“One of the parameters that we are currently focusing on is walking. There have been many reports on the relationship between walking and health, and Kao is studying the relationship not only in terms of the number of steps taken, but also in terms of walking speed and gait,” Katashima said.
Part II: Tracking gut microbiome
The gut microbiome is another area that has received tremendous amount of interest from the nutrition industry.
Designs For Health Australia, a practitioner-only supplement firm, has been offering the GI-Map Test to help health care practitioners better assess their patients’ gut problems.
Stool samples collected will be analysed using the quantitative PCR (qPCR) technology.
The test is ideal for individuals suffering from digestive problems such as constipation, diarrhoea, bloating, reflux, stomach pain, irritable bowel and inflammatory bowel conditions.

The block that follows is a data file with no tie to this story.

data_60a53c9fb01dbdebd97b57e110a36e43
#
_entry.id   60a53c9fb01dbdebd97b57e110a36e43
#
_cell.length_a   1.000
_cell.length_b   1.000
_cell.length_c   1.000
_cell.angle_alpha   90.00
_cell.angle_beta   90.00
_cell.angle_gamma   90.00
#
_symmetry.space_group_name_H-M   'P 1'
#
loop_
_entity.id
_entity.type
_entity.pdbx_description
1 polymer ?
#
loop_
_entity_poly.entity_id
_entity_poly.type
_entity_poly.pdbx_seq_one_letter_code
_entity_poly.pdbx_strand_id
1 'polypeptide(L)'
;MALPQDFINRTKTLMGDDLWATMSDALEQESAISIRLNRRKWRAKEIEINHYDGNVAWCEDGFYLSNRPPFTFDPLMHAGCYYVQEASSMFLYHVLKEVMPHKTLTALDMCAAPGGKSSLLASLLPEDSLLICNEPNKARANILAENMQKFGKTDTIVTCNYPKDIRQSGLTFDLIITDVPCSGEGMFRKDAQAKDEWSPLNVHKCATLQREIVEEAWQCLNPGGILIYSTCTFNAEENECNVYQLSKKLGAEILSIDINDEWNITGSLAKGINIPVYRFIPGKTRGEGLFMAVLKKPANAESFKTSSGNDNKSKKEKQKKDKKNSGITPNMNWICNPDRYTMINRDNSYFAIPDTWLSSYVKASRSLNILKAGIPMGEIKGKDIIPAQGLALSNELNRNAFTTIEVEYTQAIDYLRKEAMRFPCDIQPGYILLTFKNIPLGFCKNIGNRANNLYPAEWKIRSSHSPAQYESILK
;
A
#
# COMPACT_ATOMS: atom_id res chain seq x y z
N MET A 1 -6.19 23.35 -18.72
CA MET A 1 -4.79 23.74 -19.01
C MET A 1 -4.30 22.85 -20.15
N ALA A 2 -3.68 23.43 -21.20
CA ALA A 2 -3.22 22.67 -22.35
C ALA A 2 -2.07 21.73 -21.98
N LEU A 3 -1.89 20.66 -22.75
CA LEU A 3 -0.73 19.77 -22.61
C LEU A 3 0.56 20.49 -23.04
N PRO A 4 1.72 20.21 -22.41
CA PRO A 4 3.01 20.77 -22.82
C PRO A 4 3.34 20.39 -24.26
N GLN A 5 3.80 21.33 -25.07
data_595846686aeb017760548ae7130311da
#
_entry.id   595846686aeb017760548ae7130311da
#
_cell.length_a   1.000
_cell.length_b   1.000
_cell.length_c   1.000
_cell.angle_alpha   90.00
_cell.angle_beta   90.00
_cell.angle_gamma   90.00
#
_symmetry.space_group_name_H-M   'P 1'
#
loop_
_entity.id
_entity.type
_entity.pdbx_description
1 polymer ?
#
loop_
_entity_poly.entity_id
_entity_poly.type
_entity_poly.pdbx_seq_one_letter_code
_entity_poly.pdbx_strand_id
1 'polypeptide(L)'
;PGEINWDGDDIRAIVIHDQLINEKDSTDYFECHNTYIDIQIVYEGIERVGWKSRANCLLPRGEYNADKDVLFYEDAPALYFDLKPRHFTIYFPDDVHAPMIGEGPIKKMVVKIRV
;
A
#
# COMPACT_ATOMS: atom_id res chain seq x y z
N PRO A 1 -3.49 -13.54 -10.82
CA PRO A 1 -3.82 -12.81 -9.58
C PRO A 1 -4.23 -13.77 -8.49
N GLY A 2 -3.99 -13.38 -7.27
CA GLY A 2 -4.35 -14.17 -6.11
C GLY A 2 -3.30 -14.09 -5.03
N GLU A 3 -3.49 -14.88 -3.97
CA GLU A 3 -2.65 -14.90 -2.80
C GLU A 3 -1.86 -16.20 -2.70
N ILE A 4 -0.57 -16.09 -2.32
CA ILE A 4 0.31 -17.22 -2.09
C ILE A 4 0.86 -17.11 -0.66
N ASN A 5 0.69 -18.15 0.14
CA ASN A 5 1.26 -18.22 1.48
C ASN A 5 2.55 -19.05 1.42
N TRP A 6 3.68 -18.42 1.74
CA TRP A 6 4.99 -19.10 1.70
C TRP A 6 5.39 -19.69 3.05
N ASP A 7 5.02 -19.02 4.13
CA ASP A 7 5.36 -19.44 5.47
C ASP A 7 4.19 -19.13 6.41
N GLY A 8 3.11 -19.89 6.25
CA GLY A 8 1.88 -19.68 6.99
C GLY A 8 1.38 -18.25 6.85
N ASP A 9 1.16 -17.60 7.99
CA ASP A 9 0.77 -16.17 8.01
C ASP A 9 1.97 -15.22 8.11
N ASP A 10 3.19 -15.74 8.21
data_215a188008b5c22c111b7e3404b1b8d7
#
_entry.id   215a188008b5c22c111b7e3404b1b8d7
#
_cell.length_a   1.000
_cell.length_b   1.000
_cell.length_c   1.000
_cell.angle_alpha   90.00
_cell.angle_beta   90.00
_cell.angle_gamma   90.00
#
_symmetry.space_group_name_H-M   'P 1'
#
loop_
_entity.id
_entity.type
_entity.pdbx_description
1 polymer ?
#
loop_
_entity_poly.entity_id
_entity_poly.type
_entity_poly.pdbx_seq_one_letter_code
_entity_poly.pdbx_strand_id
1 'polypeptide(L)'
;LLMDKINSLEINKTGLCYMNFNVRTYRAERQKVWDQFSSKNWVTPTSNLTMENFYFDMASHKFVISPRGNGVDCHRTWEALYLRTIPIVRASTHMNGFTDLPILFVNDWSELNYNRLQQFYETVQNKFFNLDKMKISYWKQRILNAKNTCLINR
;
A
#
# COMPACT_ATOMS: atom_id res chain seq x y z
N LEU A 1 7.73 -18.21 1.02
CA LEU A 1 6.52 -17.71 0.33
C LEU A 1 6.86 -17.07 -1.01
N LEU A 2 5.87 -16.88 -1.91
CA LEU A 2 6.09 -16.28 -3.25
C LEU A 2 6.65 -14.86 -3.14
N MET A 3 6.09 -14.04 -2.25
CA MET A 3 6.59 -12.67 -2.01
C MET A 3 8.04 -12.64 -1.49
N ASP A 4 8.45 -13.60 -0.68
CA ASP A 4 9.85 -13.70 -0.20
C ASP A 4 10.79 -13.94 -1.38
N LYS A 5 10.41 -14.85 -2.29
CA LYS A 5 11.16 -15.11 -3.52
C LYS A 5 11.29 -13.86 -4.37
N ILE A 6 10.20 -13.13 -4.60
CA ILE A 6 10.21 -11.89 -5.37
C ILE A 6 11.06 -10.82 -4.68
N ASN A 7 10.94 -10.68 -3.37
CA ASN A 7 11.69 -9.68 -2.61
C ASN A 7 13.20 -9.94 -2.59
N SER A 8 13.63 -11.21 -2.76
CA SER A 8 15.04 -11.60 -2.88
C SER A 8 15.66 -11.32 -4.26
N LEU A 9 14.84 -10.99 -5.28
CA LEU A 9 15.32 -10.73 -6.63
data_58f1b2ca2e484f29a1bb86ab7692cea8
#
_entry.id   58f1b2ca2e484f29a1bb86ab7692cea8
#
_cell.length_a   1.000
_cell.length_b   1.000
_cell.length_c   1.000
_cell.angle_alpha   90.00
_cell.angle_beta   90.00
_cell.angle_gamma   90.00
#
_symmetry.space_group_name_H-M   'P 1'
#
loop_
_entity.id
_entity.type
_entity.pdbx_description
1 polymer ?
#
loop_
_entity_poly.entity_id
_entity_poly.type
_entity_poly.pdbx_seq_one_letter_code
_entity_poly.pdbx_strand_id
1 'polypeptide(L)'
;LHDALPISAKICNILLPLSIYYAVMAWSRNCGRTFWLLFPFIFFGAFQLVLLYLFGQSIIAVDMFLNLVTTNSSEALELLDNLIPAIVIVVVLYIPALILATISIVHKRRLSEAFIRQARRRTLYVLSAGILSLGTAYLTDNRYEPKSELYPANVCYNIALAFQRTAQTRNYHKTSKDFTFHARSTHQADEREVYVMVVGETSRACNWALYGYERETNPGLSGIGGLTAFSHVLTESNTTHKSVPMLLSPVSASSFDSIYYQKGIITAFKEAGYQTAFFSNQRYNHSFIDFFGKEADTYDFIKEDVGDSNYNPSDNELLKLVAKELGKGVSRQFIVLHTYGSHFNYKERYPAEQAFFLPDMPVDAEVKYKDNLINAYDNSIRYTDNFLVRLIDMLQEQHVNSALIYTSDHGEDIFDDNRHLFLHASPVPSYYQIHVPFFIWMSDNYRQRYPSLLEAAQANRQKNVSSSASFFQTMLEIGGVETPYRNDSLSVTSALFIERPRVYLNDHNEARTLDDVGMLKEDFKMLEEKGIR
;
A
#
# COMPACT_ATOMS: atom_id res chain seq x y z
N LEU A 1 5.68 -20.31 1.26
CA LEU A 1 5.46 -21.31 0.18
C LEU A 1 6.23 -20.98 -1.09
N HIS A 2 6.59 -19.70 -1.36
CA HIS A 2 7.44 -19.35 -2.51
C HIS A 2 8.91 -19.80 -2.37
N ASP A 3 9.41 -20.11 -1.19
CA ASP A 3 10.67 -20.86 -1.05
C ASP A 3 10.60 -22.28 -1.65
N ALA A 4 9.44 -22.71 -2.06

The GI-Map test is developed and owned by Diagnostic Solutions Laboratories – a company which Designs For Health Inc (USA) has a major share in.
Priced at about AUD$400 (US$286), there is no government subsidy of the test in Australia.
Speaking to NutraIngredients-Asia, Peter Barraket, managing director of Designs For Health Australia, pointed out that in general, health diagnostic tools can be better designed by reducing the complexity of the findings and also giving users the ease in conducting retests.
This will allow users to track whether a particular dietary or lifestyle change is effective in improving their health.
Watch the video to find out more.
Elsewhere in Thailand, a researcher from Chulalongkorn University has developed a gut microbiome bacteria test kit that works like the antigen rapid test (ART) for detecting COVID-19.
Users will need to load their stool specimen into the test kit and add in the buffer solution.
Just like the COVID-19 ART test kit, they will need to wait 15 minutes for the test kit to show the results.
Each test kit is marked with four lines: H, M, L, and C, which stands for ‘high’, ‘middle’, ‘low’, and ‘control’.